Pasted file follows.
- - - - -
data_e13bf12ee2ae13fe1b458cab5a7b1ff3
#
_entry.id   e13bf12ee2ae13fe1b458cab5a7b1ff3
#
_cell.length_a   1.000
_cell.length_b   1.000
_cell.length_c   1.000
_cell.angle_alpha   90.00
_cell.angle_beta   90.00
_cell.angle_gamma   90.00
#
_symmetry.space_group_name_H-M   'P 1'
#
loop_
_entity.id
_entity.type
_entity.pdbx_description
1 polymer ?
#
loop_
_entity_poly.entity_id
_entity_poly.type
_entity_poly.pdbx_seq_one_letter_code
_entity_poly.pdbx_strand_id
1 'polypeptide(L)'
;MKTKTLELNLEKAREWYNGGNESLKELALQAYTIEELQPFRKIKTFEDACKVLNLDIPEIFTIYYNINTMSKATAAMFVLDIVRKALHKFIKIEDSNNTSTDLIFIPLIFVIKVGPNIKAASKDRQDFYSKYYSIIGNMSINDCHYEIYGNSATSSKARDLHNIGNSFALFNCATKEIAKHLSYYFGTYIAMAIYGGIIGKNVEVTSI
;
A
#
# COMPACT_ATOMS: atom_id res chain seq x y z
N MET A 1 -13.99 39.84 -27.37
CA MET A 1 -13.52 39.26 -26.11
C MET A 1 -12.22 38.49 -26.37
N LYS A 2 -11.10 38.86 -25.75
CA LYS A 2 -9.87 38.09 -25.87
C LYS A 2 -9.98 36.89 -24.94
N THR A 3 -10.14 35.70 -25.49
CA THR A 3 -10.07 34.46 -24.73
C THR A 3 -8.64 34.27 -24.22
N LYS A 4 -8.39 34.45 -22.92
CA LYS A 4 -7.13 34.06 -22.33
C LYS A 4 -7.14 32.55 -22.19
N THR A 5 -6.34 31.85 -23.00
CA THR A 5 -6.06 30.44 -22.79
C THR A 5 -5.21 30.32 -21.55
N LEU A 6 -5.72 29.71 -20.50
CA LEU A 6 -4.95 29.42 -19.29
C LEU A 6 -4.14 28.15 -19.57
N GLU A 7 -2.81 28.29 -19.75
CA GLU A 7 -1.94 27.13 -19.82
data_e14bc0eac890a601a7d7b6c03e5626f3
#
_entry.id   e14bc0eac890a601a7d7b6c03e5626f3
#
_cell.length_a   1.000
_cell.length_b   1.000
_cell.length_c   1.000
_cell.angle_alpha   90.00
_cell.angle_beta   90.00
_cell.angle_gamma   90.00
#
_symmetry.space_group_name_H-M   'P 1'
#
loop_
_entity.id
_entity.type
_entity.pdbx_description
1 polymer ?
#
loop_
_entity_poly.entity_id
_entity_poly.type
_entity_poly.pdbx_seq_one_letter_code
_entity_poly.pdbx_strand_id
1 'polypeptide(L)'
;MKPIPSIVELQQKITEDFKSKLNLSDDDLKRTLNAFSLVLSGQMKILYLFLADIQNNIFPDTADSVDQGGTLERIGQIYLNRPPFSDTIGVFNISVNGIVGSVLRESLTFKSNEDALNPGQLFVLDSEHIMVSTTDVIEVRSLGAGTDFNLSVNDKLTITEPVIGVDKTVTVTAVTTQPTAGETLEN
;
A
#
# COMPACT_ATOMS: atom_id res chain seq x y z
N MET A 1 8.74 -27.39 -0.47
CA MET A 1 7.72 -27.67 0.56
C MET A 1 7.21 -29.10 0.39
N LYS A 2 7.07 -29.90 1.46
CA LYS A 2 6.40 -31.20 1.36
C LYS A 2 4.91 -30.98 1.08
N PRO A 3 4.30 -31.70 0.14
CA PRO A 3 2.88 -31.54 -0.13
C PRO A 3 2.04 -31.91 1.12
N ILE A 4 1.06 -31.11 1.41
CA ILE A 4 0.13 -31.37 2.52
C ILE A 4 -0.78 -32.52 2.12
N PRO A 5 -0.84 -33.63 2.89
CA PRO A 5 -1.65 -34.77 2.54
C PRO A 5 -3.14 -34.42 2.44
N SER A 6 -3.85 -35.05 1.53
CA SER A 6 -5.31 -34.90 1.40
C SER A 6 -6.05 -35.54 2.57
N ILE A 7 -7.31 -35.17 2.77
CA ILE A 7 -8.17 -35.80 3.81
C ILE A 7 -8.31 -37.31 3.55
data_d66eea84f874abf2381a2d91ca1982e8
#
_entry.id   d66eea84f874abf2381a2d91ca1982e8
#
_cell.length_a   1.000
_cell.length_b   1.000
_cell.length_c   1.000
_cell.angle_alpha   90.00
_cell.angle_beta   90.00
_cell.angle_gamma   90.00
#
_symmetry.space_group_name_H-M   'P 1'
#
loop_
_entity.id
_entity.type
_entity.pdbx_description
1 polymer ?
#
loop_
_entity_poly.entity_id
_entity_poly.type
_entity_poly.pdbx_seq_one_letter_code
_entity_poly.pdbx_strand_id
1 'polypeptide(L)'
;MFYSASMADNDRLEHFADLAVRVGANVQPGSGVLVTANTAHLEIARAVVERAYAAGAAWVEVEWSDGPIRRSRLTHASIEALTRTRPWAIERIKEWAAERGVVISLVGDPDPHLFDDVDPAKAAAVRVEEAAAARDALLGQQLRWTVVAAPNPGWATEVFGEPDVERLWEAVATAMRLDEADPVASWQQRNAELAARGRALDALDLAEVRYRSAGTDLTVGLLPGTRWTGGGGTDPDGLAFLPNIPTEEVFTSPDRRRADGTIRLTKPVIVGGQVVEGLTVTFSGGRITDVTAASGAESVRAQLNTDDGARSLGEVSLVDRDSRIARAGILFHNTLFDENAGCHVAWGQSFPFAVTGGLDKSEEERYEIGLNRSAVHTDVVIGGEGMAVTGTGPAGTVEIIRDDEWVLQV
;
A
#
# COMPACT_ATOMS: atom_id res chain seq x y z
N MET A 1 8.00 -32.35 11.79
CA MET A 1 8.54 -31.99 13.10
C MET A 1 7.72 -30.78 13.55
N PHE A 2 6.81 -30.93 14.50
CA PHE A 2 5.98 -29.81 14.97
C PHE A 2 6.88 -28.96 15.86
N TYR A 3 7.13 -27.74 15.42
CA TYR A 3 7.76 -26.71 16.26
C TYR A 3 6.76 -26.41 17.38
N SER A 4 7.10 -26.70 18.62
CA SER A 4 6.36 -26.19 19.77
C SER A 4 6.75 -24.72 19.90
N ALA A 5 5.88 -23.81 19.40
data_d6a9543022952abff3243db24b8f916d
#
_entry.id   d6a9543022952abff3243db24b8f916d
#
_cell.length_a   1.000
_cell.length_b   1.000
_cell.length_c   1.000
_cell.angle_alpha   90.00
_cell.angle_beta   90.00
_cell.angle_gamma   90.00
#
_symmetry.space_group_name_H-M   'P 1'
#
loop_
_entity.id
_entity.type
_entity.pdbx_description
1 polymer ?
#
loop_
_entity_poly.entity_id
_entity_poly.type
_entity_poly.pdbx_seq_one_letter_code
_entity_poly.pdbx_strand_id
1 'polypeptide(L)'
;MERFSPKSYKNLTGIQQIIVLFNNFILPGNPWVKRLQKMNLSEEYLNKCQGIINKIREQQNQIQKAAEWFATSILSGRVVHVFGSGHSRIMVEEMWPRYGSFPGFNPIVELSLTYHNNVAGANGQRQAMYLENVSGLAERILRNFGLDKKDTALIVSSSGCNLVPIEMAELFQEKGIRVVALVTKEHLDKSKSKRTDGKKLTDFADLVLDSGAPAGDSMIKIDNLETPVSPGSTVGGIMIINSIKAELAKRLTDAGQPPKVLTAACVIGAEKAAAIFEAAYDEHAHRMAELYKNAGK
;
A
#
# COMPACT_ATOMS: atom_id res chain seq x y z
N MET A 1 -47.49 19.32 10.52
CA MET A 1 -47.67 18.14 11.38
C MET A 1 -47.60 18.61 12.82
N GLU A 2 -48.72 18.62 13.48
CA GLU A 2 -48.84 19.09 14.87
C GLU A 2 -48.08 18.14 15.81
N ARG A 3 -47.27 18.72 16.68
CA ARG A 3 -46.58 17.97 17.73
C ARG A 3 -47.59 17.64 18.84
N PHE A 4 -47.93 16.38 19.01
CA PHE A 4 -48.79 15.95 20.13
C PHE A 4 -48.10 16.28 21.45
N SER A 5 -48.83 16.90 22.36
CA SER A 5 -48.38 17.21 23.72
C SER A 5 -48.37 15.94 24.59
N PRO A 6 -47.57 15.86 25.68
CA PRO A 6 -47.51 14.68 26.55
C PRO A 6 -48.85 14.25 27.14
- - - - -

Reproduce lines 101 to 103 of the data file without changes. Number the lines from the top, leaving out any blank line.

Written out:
C ILE A 7 -8.31 -37.31 3.55
data_d66eea84f874abf2381a2d91ca1982e8
#